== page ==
Who gets to play in the Science Champions League?
Author: Renze Kolster
Football and academia are two very different sectors, but not as different as one might think. What happened in football might indicate what is to come for universities.
Football is known for its fierce competition within clubs (no player wants to sit on the bench) and between clubs, domestically, regionally and globally. But today, this competition saw a handful of clubs exclusively from the top leagues emerging as global brands dominating the Champions’ League, like FC Barcelona, Real Madrid, AC Milan and Bayern Munich.
Football clubs compete by attracting the best and most promising football players. The top clubs attract the best players with top salaries, bonuses and incentives which most other clubs are unable to match. Even if sometimes players’ benefit from churning their signing on fees (as revealed in the Panama papers), most players seek to play at the highest level, in Spain, England or Germany, and to lift the Champion’s League trophy.
But what does this tell us about higher education? In recent years, globalisation and internationalisation have ratcheted up competition between universities. Spurred on by rankings and league tables, universities position themselves in networks of elite institutions, (e.g. the Russell Group or LERU) to acquire the allure of the elite, more research funding, more students, and ideally better academics.
Several studies have traced the consequences of increased competition for Europe’s universities:
- Only a tiny fraction of European universities, i.e. those with high reputation, benefit from European research funding (Lepori, et al., 2015).
- Universities prioritise prestige over of cost-effective cooperation (particularly in the UK, says Blackmore, 2016)
- Academic prestige correlates with scholarly productivity (Burris, 2004). Shifting departmental prestige is not a zero-sum game, but comes at the expense or benefit of others (Burris, 2004).
- Reputation is a predictor for a country’s attractiveness towards international students (Kolster, 2014).
Looking at some indicators of national science ‘leagues’, we see some interesting trends.
|Country||2012 Monthly Average Salaries of Public Higher Education Faculty, $PPP Top¹||Ranking 2012 Unis in top 200 (ARWU)||Ranking 2012 Unis in top 500 (ARWU)||% international academics²|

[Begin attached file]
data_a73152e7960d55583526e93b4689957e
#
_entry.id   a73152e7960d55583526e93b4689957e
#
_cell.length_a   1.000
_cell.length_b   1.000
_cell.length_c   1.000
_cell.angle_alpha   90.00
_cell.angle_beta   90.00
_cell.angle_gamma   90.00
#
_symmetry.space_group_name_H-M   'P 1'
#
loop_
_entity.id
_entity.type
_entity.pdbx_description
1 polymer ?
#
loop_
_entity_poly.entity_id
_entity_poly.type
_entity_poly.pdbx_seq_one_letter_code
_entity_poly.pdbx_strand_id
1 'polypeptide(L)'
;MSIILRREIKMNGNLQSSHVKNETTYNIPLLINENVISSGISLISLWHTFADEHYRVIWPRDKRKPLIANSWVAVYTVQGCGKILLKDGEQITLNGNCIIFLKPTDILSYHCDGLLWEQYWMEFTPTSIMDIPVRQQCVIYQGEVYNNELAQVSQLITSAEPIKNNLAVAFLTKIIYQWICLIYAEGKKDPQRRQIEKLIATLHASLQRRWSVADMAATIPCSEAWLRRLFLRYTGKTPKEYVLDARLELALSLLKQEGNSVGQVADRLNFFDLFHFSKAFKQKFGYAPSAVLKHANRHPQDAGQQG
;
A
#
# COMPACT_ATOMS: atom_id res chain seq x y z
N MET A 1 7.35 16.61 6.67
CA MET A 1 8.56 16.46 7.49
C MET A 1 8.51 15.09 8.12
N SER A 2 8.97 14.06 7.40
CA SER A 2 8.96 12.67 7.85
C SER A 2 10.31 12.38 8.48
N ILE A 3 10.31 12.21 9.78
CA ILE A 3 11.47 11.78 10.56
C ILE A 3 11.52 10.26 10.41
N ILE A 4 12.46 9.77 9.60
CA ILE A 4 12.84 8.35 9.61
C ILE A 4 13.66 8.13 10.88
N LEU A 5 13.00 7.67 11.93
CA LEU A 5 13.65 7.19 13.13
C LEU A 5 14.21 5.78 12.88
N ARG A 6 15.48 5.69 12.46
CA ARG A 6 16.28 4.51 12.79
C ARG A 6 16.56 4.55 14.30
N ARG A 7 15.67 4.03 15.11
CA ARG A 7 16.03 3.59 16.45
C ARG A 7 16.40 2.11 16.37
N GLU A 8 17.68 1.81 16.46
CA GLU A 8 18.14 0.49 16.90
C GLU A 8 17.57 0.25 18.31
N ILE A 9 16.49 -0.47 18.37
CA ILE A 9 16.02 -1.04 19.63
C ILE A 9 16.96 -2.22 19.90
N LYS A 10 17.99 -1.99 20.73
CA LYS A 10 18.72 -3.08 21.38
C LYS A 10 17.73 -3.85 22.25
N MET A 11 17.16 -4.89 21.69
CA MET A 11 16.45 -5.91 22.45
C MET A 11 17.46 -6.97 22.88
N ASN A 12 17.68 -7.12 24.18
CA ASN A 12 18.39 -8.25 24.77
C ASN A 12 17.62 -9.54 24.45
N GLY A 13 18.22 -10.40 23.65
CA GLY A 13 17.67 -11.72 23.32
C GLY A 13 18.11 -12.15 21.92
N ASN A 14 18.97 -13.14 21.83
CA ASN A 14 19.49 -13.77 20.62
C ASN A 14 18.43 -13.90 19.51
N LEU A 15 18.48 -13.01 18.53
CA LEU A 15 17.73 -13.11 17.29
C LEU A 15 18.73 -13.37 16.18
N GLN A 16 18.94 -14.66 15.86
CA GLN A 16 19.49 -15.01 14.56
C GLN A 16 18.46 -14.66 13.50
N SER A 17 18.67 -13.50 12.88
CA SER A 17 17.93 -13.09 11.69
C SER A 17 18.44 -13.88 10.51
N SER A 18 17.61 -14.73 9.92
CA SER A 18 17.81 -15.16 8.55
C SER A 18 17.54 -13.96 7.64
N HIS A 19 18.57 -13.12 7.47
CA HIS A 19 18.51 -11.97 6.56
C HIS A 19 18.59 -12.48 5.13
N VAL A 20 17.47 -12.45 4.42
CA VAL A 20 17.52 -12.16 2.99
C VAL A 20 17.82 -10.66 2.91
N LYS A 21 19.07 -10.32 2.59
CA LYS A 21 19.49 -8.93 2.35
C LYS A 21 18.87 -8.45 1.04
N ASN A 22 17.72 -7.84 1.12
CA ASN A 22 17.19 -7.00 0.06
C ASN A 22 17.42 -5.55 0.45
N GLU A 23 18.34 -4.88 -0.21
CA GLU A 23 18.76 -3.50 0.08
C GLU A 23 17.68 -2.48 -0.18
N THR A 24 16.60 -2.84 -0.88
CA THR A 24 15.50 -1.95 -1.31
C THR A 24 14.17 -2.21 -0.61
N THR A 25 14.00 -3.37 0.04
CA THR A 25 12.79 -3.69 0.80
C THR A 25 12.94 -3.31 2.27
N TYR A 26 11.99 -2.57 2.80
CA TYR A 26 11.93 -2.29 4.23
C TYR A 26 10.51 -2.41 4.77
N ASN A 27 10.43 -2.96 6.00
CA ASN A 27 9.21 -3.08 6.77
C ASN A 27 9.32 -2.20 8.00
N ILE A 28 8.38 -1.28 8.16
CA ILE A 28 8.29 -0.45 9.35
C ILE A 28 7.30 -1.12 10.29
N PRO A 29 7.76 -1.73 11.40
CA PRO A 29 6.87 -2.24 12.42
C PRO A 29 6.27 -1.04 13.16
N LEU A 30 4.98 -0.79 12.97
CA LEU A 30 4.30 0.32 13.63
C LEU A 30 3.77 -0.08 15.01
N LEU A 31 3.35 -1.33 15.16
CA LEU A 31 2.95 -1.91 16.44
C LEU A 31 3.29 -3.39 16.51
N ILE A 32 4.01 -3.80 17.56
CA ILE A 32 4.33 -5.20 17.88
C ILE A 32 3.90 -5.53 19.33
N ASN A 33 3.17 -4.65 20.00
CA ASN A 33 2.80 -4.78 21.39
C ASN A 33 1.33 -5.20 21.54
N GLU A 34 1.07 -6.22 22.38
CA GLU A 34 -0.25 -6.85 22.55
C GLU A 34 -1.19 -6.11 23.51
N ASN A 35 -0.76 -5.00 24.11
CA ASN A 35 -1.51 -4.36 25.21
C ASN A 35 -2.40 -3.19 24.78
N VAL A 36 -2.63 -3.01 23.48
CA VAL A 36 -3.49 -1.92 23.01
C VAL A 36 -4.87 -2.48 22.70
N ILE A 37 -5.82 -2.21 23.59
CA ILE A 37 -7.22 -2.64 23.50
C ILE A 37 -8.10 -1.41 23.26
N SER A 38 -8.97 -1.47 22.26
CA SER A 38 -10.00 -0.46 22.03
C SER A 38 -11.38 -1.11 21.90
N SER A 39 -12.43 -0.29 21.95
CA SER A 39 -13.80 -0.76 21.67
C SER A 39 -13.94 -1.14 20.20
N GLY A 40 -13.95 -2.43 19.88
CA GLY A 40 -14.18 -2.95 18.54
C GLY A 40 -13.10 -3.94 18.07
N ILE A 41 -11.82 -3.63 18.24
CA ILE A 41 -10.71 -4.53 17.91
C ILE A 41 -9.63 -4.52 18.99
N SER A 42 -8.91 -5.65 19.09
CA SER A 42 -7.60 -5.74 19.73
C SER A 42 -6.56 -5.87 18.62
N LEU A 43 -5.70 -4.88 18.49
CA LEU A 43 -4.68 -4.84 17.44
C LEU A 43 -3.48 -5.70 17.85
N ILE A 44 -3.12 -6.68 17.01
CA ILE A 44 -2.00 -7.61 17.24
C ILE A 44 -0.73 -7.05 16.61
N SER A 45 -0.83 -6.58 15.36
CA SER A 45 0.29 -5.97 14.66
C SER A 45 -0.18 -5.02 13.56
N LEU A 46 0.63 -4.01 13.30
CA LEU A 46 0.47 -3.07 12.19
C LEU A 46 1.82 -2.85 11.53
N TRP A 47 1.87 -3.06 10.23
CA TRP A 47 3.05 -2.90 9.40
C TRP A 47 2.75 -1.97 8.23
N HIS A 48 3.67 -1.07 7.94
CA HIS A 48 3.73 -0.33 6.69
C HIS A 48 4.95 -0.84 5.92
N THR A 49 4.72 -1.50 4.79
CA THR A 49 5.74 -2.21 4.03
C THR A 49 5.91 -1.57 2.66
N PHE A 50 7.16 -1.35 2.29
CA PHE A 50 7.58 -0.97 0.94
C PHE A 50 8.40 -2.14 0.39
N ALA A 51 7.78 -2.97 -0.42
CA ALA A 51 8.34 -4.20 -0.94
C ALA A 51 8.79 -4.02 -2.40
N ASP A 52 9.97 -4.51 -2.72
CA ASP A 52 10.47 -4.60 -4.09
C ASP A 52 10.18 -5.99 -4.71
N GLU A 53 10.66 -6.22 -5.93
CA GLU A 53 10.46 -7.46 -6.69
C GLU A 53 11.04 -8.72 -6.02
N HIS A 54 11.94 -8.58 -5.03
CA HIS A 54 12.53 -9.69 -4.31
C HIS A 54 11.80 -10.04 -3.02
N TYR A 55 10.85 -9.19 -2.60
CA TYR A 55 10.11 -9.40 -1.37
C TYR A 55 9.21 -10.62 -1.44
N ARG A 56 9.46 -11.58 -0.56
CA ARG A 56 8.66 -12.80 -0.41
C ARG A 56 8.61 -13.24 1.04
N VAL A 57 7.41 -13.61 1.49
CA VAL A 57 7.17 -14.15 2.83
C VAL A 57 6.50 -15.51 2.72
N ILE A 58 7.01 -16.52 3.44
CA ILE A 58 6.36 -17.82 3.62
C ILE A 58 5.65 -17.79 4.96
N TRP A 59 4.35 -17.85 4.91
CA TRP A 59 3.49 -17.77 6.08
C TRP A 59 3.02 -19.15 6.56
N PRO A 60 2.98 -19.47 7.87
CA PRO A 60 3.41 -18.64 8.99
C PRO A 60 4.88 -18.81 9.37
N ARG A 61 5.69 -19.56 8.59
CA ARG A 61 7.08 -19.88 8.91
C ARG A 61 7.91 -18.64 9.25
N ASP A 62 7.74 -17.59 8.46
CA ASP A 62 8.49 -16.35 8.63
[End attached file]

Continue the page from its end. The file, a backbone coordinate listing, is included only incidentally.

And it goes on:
|¹ Data collected in Altbach (2012)
² Data collected in Lepori, et al. (2015)
³ Own estimation (based on: vsnu.nl)
Obviously more statistical analyses and comparable data are needed, but the indicators suggest some connection between salaries, reputation and international attractiveness (with Italy, among others, having the typical catenaccio). But what are we to make of this? Does promoting survival of the fittest also lead to the most productive systems? What are the possible negative side effects of a highly competitive environment, such as scientific misconduct (taking an ‘academic dive’)?
Taking the analogy further, can we classify universities into a hierarchy of ‘leagues’? Meaning that there is a clear Champion’s League (the elite), the leagues training the academics for the Champion’s League or the League where established academics play in their final years before retirement (the semi-periphery), followed by leagues where the ‘Sunday amateur’ academics play (the periphery).
Is that what we want, and can we turn it back if it is not? Clearly, we can devise policies to challenge the rule of the Matthew effect, thus ensuring a more level playing field. For example: (1) setting minimum funding levels for research in universities, (2) pump-priming promising new research not just rewarding past successes, or (3) being open to receive foreign academics (i.e. the chicken or the egg causality dilemma; also see Van Damme, 2016). But is this enough to sustain excellent research?
Looking ruefully at today’s state of the Dutch eredivisie, my advice for higher education’s leaders would be: don’t assume that past performances are a guarantee for the future, and invest in your feeder institutions today to give your universities a chance for a ticket to the Science Champions League.
Altbach, P. G. (2012). Paying the professoriate: A global comparison of compensation and contracts. Routledge.
Blackmore, P. (2016). The Role of Prestige in UK Universities: Vice-Chancellors’ Perspectives, Final Report, April 2016.
Burris, V. (2004). The academic caste system: Prestige hierarchies in PhD exchange networks. American Sociological Review, 69(2), 239-264.
Kolster, R. (2014). Academic attractiveness of countries; a possible benchmark strategy applied to the Netherlands. European journal of higher education, 4(2), 118-134.
Lepori, B., Seeber, M., & Bonaccorsi, A. (2015). Competition for talent. Country and organizational-level effects in the internationalization of European higher education institutions. Research Policy, 44(3), 789-802.
Lepori, B., Veglio, V., Heller-Schuh, B., Scherngell, T., & Barber, M. (2015). Participations to European Framework Programs of higher education institutions and their association with organizational characteristics. Scientometrics, 105(3), 2149-2178.
About the author:
Renze Kolster is a Research Associate at CHEPS. He is a graduate of the Master in Public Administration of the University of Twente and the Erasmus Mundus Master programme – European Master in Higher Education (HEEM). Before joining CHEPS in 2013, Renze worked for the Netherlands Organisation for International Cooperation in Higher Education (Nuffic) as a researcher mainly focusing on the international education markets. Renze’s research interests lie in the internationalisation of higher education, student choices & motivation, graduate employability, university rankings, university governance, and higher education system development.